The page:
MURRAY, Utah (ABC4) – In January 2021, 59-year-old Thomas Kearl came into the emergency room at Intermountain Medical Center in Murray with a temperature of 103. On Tuesday, August 24, Kearl finally left the medical center, 223 days later.
Kearl says he had spent time with his family in late December and early January. After learning one of his children had been exposed to COVID-19, he says he and his wife got tested on January 11- Kearl’s birthday. While they tested negative, Kearl says he began feeling ill the next day and was unable to keep his head up.
That’s when Kearl’s hospitalization began. He was resuscitated four times, intubated five times, and given CPR for 17 minutes. He says he experienced multiple bouts of pneumonia, suffered from sepsis, and “died.”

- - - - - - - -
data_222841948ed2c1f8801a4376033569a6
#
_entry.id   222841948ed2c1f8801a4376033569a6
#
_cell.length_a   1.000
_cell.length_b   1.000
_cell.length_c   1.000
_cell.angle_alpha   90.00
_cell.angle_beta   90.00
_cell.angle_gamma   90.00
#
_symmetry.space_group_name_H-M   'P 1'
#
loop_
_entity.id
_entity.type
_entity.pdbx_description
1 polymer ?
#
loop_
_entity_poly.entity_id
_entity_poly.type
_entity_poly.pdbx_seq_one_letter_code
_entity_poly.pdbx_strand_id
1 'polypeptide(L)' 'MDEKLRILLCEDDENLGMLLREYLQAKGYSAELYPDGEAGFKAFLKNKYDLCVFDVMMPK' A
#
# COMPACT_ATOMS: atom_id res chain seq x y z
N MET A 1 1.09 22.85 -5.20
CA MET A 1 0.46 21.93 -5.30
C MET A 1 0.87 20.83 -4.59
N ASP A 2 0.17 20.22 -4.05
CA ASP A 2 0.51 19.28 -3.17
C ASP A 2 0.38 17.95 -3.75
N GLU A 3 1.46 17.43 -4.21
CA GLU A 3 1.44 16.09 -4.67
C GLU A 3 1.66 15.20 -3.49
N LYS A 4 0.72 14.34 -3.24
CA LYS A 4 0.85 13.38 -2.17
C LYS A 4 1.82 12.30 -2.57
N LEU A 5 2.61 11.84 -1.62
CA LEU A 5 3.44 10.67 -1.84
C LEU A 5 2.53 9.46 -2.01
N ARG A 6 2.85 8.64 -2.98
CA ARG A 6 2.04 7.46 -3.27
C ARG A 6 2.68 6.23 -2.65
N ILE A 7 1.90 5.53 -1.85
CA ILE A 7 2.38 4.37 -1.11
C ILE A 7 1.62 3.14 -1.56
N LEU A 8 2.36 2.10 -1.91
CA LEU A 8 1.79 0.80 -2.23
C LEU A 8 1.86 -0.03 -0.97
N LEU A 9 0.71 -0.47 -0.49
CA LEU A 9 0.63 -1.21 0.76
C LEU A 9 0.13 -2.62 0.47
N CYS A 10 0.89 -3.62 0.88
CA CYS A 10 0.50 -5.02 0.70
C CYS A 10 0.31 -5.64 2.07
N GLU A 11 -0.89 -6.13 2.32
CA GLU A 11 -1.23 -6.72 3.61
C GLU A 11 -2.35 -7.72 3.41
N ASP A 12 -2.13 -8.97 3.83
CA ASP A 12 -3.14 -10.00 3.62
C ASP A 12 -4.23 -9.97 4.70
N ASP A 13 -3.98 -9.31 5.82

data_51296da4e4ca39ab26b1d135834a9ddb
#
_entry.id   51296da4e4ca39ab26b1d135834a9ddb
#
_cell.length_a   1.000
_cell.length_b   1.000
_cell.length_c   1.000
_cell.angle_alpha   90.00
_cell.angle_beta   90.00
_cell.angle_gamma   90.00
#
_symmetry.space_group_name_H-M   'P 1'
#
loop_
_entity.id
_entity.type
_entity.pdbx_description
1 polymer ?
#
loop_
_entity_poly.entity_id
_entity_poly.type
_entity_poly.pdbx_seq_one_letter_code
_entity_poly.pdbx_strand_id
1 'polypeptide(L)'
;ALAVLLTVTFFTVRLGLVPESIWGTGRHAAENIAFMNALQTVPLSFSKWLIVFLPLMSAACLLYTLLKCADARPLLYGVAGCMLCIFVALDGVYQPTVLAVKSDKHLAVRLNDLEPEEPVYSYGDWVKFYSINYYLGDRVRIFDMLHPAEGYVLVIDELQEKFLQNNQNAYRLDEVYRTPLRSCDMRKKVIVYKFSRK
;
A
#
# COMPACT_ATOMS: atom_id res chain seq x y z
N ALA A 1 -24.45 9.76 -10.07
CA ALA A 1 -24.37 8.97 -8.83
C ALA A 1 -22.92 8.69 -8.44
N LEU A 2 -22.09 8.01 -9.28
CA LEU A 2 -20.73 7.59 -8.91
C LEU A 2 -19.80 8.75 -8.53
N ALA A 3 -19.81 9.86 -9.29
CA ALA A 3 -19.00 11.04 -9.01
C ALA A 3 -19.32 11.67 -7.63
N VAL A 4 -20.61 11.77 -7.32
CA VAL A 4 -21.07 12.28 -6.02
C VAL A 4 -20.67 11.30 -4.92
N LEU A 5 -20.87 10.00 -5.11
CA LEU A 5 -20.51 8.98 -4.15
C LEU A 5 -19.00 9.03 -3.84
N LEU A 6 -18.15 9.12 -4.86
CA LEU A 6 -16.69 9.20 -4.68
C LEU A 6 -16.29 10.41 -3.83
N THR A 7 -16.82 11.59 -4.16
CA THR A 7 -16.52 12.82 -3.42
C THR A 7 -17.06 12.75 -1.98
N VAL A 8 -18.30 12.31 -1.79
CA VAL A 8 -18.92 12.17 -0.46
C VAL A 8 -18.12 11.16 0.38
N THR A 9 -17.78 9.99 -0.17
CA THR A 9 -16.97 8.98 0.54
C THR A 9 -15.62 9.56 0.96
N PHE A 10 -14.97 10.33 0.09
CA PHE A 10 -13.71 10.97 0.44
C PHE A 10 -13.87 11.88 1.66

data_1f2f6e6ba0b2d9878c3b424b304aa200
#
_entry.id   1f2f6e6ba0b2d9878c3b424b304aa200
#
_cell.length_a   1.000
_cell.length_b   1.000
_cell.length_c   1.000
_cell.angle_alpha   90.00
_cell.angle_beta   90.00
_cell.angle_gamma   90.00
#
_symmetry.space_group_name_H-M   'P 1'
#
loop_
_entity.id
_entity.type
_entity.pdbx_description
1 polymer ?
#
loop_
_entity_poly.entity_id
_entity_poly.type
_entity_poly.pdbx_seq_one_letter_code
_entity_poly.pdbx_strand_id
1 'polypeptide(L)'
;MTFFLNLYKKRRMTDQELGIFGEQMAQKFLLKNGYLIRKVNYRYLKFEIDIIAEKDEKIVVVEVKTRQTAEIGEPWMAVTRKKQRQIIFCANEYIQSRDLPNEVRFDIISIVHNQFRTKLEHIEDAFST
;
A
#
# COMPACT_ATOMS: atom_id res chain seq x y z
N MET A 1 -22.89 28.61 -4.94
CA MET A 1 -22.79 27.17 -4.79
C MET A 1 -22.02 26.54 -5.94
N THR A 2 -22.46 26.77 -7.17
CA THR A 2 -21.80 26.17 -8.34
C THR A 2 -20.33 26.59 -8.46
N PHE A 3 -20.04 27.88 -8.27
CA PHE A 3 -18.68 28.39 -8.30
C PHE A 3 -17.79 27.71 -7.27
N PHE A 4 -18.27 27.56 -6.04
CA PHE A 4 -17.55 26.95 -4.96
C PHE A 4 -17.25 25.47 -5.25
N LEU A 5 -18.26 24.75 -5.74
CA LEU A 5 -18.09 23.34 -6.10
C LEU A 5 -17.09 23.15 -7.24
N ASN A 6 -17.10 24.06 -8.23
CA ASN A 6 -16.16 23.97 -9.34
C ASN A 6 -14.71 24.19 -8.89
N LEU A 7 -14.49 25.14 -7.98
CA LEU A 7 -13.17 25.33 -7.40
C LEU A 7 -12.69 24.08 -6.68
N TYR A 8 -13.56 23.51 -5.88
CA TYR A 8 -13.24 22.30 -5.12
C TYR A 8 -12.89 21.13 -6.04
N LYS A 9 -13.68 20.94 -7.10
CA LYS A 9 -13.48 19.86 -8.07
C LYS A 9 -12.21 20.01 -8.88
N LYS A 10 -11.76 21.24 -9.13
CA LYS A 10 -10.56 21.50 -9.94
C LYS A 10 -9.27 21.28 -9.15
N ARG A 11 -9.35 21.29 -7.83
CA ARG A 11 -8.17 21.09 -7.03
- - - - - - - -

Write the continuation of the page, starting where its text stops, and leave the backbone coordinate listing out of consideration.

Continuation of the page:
“I didn’t want to die, I have too much to live for. I love my family,” an emotional Kearl said during a Thursday press conference. ” I love my children, I love my three grandchildren. So I kept fighting.”
Doctors say Kearl has spent the last nearly seven months battling COVID-19. His discharge from the hospital offers “a glimmer of hope, resilience, and determination” as health officials report rising COVID-19 cases and hospitalizations statewide.
“I thought COVID was a flu they just destroyed the world over,” Kearl admits. “Boy, was I wrong.”
He is now receiving 18 hours of therapy in his home. Kearl says he is grateful for the caregivers that helped him battle the virus. Dr. Peter Crossno, who cared for Kearl, calls his case “unusual,” saying there were uncertainties about whether or not he would survive.
“We’ve seen so much misery,” Dr. Crossno explains, describing the challenges Utah healthcare workers are facing amid full ICUs.
You can hear Kearl’s full story in the video player above.